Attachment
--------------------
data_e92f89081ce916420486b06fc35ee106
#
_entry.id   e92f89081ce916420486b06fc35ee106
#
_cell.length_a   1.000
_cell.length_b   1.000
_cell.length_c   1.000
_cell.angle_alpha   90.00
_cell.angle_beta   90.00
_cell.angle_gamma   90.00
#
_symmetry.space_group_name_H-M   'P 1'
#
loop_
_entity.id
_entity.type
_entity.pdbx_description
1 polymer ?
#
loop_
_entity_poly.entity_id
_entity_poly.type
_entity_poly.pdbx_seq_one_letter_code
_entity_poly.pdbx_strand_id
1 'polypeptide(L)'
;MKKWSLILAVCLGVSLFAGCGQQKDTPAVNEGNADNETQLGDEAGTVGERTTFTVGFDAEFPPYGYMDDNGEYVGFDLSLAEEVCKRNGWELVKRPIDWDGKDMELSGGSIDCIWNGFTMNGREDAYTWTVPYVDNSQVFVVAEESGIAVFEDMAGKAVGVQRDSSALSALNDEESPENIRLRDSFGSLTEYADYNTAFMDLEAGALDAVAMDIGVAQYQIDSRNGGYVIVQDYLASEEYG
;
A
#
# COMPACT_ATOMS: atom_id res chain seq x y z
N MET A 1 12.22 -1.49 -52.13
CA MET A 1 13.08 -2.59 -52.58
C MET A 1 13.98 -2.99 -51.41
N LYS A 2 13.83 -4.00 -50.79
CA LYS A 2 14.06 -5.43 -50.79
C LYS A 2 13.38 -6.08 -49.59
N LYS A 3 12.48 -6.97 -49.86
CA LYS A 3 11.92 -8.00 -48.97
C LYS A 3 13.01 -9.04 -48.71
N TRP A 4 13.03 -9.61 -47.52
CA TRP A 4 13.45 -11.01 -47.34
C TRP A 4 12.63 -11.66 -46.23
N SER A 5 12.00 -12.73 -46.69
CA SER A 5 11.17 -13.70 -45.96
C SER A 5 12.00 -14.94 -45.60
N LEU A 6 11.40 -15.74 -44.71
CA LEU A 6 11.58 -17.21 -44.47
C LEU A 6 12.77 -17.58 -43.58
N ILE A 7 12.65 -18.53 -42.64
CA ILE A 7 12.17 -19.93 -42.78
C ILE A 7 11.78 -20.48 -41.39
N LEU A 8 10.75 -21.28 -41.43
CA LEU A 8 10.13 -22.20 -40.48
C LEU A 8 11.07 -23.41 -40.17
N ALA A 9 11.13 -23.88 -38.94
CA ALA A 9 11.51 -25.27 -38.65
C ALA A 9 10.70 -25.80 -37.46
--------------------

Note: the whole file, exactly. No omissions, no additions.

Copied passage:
data_e92f89081ce916420486b06fc35ee106
#
_entry.id   e92f89081ce916420486b06fc35ee106
#
_cell.length_a   1.000
_cell.length_b   1.000
_cell.length_c   1.000
_cell.angle_alpha   90.00
_cell.angle_beta   90.00
_cell.angle_gamma   90.00
#
_symmetry.space_group_name_H-M   'P 1'
#
loop_
_entity.id
_entity.type
_entity.pdbx_description
1 polymer ?
#
loop_
_entity_poly.entity_id
_entity_poly.type
_entity_poly.pdbx_seq_one_letter_code
_entity_poly.pdbx_strand_id
1 'polypeptide(L)'
;MKKWSLILAVCLGVSLFAGCGQQKDTPAVNEGNADNETQLGDEAGTVGERTTFTVGFDAEFPPYGYMDDNGEYVGFDLSLAEEVCKRNGWELVKRPIDWDGKDMELSGGSIDCIWNGFTMNGREDAYTWTVPYVDNSQVFVVAEESGIAVFEDMAGKAVGVQRDSSALSALNDEESPENIRLRDSFGSLTEYADYNTAFMDLEAGALDAVAMDIGVAQYQIDSRNGGYVIVQDYLASEEYG
;
A
#
# COMPACT_ATOMS: atom_id res chain seq x y z
N MET A 1 12.22 -1.49 -52.13
CA MET A 1 13.08 -2.59 -52.58
C MET A 1 13.98 -2.99 -51.41
N LYS A 2 13.83 -4.00 -50.79
CA LYS A 2 14.06 -5.43 -50.79
C LYS A 2 13.38 -6.08 -49.59
N LYS A 3 12.48 -6.97 -49.86
CA LYS A 3 11.92 -8.00 -48.97
C LYS A 3 13.01 -9.04 -48.71
N TRP A 4 13.03 -9.61 -47.52
CA TRP A 4 13.45 -11.01 -47.34
C TRP A 4 12.63 -11.66 -46.23
N SER A 5 12.00 -12.73 -46.69
CA SER A 5 11.17 -13.70 -45.96
C SER A 5 12.00 -14.94 -45.60
N LEU A 6 11.40 -15.74 -44.71
CA LEU A 6 11.58 -17.21 -44.47
C LEU A 6 12.77 -17.58 -43.58
N ILE A 7 12.65 -18.53 -42.64
CA ILE A 7 12.17 -19.93 -42.78
C ILE A 7 11.78 -20.48 -41.39
N LEU A 8 10.75 -21.28 -41.43
CA LEU A 8 10.13 -22.20 -40.48
C LEU A 8 11.07 -23.41 -40.17
N ALA A 9 11.13 -23.88 -38.94
CA ALA A 9 11.51 -25.27 -38.65
C ALA A 9 10.70 -25.80 -37.46